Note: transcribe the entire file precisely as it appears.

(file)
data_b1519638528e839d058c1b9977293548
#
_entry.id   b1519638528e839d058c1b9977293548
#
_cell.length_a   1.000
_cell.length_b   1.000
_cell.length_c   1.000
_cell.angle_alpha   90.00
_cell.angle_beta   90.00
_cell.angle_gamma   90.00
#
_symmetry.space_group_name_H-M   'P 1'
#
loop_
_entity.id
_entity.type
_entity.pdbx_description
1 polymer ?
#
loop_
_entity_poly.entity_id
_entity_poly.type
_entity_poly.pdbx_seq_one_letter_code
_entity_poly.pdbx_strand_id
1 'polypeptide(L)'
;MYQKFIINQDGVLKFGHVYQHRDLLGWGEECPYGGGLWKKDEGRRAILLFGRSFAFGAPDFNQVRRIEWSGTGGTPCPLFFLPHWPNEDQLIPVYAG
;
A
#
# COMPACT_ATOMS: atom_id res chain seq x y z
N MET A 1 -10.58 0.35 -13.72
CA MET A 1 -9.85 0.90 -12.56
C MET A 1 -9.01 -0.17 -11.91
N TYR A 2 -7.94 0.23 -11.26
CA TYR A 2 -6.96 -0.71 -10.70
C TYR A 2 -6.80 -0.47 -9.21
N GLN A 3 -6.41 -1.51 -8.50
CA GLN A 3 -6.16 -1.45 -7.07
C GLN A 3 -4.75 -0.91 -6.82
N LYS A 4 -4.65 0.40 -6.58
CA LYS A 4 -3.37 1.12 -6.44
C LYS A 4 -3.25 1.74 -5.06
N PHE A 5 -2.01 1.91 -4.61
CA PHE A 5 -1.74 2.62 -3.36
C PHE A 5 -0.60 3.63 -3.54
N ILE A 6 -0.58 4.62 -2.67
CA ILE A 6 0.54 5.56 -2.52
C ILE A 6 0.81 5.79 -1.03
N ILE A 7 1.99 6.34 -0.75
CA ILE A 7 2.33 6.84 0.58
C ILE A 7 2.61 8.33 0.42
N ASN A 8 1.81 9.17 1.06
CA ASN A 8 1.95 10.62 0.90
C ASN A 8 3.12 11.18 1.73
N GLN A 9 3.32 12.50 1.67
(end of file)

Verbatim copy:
data_b1519638528e839d058c1b9977293548
#
_entry.id   b1519638528e839d058c1b9977293548
#
_cell.length_a   1.000
_cell.length_b   1.000
_cell.length_c   1.000
_cell.angle_alpha   90.00
_cell.angle_beta   90.00
_cell.angle_gamma   90.00
#
_symmetry.space_group_name_H-M   'P 1'
#
loop_
_entity.id
_entity.type
_entity.pdbx_description
1 polymer ?
#
loop_
_entity_poly.entity_id
_entity_poly.type
_entity_poly.pdbx_seq_one_letter_code
_entity_poly.pdbx_strand_id
1 'polypeptide(L)'
;MYQKFIINQDGVLKFGHVYQHRDLLGWGEECPYGGGLWKKDEGRRAILLFGRSFAFGAPDFNQVRRIEWSGTGGTPCPLFFLPHWPNEDQLIPVYAG
;
A
#
# COMPACT_ATOMS: atom_id res chain seq x y z
N MET A 1 -10.58 0.35 -13.72
CA MET A 1 -9.85 0.90 -12.56
C MET A 1 -9.01 -0.17 -11.91
N TYR A 2 -7.94 0.23 -11.26
CA TYR A 2 -6.96 -0.71 -10.70
C TYR A 2 -6.80 -0.47 -9.21
N GLN A 3 -6.41 -1.51 -8.50
CA GLN A 3 -6.16 -1.45 -7.07
C GLN A 3 -4.75 -0.91 -6.82
N LYS A 4 -4.65 0.40 -6.58
CA LYS A 4 -3.37 1.12 -6.44
C LYS A 4 -3.25 1.74 -5.06
N PHE A 5 -2.01 1.91 -4.61
CA PHE A 5 -1.74 2.62 -3.36
C PHE A 5 -0.60 3.63 -3.54
N ILE A 6 -0.58 4.62 -2.67
CA ILE A 6 0.54 5.56 -2.52
C ILE A 6 0.81 5.79 -1.03
N ILE A 7 1.99 6.34 -0.75
CA ILE A 7 2.33 6.84 0.58
C ILE A 7 2.61 8.33 0.42
N ASN A 8 1.81 9.17 1.06
CA ASN A 8 1.95 10.62 0.90
C ASN A 8 3.12 11.18 1.73
N GLN A 9 3.32 12.50 1.67